It’s that time of the year when a bunch of self-entitled Indian journalists appear out of their cocoons and cry about being journalists in a country called India. Leading the charge once again is Ravish Kumar, a journalist working for a media outlet facing charges of tax evasion.
It so happened that Ravish Kumar was driving with his earphones on and simultaneously fidgeting with his phone. A responsible citizen captured shots of Ravish Kumar’s behaviour and posted the same on social media. This was enough for Ravish Kumar to claim that he is a victim of state surveillance and spying, because the state clearly has no other important job to do. Ravish Kumar then exhibited his technological understanding and claimed that the government was freezing the telecast of NDTV when he was live. Parallel to Ravish Kumar, Rana Ayuub claimed that she was on the receiving end of death threats. Hence, a prime-time debate, anchored by Ravish Kumar was telecast on NDTV India, because of course, a debate would work wonders in solving the problem. Approaching the police and taking the help of law enforcing agencies probably was a boring idea for Ravish and Rana.
Reprehensible. Threats of any kind being given to journalists in any democratic nation is simply reprehensible and must be condemned. Threats are given by individuals who lack the ability to indulge in constructive debate and by people who do not have facts to counter the other side. Reprehensible also, is the silence of the same journalists when it comes to threats being given to their own colleagues in the fraternity. The selective outrage is there for all of us to witness.
In the month of April alone, an estimated of 70 journalists were attacked in West Bengal by TMC goons. The top brass of journalists in India woke up in mid-May to this crisis and had very subtle words of condemnation at their disposal. Rajdeep said it was ‘deeply troubling’. Faye D Souza called it a ‘mess’. Of course, journalists being harassed is merely a mess. Pallavi Ghosh said this violence was ‘not good at all’. Rana Ayuub and Sagarika thought it to be best to stay mum and let things cool down.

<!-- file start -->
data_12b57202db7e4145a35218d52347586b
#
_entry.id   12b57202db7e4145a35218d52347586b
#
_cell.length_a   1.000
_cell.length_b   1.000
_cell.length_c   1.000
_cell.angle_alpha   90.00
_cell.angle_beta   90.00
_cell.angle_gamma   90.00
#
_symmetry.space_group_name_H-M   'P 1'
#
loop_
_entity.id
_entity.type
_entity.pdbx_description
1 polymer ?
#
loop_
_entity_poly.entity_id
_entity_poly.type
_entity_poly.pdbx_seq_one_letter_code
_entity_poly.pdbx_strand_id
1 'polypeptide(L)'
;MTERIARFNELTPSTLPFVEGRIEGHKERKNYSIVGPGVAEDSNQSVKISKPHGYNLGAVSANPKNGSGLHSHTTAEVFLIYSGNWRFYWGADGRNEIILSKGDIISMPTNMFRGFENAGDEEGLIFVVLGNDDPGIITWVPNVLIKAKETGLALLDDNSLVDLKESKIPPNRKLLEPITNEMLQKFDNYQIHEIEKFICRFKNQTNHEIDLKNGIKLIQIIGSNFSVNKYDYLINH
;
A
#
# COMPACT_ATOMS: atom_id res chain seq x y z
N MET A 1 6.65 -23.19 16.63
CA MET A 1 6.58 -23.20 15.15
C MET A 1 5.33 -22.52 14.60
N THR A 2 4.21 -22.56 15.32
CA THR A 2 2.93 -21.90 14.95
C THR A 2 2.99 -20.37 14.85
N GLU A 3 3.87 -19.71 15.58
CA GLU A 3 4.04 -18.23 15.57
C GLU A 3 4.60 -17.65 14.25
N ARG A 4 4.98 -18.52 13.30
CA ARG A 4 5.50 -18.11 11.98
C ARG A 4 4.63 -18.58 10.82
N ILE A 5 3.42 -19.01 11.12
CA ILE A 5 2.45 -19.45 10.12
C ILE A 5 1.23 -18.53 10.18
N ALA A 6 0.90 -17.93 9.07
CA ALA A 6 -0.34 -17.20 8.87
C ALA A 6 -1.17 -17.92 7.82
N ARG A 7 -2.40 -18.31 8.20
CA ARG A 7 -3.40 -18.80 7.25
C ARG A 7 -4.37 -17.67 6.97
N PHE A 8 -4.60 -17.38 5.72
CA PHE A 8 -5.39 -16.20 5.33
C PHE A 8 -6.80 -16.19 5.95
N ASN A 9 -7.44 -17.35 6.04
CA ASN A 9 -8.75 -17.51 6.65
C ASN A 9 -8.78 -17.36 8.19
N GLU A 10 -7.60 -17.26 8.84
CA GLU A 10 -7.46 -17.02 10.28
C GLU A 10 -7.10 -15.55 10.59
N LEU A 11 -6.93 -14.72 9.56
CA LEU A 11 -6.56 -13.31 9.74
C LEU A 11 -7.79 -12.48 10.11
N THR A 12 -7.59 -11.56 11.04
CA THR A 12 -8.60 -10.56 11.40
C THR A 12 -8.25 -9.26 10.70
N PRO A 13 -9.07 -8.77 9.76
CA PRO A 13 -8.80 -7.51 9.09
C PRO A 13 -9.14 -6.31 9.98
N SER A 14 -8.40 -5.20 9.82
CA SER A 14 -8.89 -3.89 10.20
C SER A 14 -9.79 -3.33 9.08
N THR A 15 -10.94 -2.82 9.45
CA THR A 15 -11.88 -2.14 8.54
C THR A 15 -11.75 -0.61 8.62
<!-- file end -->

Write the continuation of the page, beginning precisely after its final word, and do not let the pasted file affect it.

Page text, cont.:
For a valid question asked by Rohit Sardana last year, he was hounded by protesters who got offended by his tweet. The preachers of free speech fell silent at that given point of time as well. As I said, outrage must be portrayed only when it suits a certain narrative. Attacks on journalists not towing the liberal facade need not be condemned.
When Zee News journalists were bashed by congress goons and when Republic TV reporters were harassed at pressers, told in Court premises that they would be ‘fixed’, the group of elite journalists almost indicated that these individuals deserved to be treated in that manner.
Have you heard about any condemnation, protest, press club meetings for Rajdev Ranjan, Jagendra Singh, Sandeep Kothari, Sanjay Pathak, Hemant Yadav, Karun Misra, Santanu Bhowmick, Sudip Datta and Navin Nishchal? Of course you haven’t. The only name everyone is concerned about is Gauri Lankesh. The mentioned journalists were all murdered for doing their job. They didn’t make it to any twitter timelines because their deaths served no purpose to hound the BJP. No prime-time debates were conducted and no open letters were sent to PM Modi . Such is the hypocrisy of the Indian media.
The often neglected lot of journalists are those who have a centre-right ideology. These journalists too get hounded on social media. None of the mainstream left-leaning journalists bat an eye to their plight. Press Club and Editor’s Guild meet and sermonize only when the conditions are right to take potshots at the BJP and insult the supposedly fascist nation we have become.
It is best to lay aside ideological differences in such times and work unanimously to make social media a safer place for all. How can this be achieved though, when the other side thinks it best to remain a bystander when threats are given to people who don’t have the same ideology as them?